Since root canal treatments are meant to ease discomfort, the question of “How can I ease the pain of a root canal?” isn’t as big of a concern as you might have thought it would be. That being said, some mild to moderate soreness is completely common in most people. Usually, the areas that will be stiffer or tender are where the local anesthetic (numbing medication) was injected, because of the small needle that’s used, and in your jaw or TMJ, from having your mouth open for quite a bit of time. To reduce possible jaw soreness, we’ll use a small prop to let you rest your mouth on during the root canal treatment.

Any post-operative soreness can easily be managed with an over-the-counter pain reliever (such as Tylenol or Motrin) and alternating a warm or cool compress on either side of your mouth for sore muscles. Again, any discomfort from the injection or sore muscles is temporary and probably won’t last more than a couple of days after your procedure. And even then, it’s minimal enough that it shouldn’t keep you from going to work or performing normal activities.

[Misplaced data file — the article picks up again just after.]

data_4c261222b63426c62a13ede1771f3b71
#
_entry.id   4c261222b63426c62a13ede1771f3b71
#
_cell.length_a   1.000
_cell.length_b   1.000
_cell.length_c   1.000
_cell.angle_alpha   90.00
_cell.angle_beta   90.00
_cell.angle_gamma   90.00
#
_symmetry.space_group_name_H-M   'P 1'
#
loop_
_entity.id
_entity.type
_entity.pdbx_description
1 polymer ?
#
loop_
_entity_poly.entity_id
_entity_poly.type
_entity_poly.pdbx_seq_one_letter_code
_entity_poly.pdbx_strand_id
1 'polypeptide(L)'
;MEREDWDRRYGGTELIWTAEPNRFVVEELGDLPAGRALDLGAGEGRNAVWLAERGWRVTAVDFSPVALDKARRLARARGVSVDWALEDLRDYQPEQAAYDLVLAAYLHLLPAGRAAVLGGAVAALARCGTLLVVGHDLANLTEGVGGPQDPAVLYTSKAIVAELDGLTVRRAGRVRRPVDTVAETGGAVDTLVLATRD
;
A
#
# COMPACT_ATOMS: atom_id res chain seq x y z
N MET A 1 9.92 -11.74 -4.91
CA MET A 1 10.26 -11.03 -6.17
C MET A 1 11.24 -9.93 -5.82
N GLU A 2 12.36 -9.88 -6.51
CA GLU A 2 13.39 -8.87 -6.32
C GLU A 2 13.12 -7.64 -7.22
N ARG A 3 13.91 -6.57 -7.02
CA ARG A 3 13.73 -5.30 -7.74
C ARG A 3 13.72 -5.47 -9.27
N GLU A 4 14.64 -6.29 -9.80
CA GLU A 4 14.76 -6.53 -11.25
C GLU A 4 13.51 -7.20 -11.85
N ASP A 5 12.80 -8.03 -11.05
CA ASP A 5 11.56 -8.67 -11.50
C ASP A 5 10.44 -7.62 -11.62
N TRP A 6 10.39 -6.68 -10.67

What Should I Avoid After a Root Canal?

As with any dental treatment where local anesthetic is involved, you should avoid chewing or eating until the numbing effects have completely worn off. Otherwise you risk possibly biting your cheek or tongue, which could lead to an infection.

If our Princeton dentist has placed a temporary crown over your root canal, take care not to use that side of your mouth for any sticky, chewing, or especially hard foods for a couple of weeks. By that time your permanent crown will be ready to place, and you can start eating normally again. You just don’t want to disrupt the temporary bonding agent in the meantime.

If your jaw is sore from having your mouth open for a couple of hours, there are steps you can take to prevent additional soreness or TMJ pain. For example, eat softer foods and avoid chewing gum for the first few days to give your muscles a chance to relax. Usually any soreness is minimal but knowing what to expect after a root canal can help you be prepared for a typical recovery.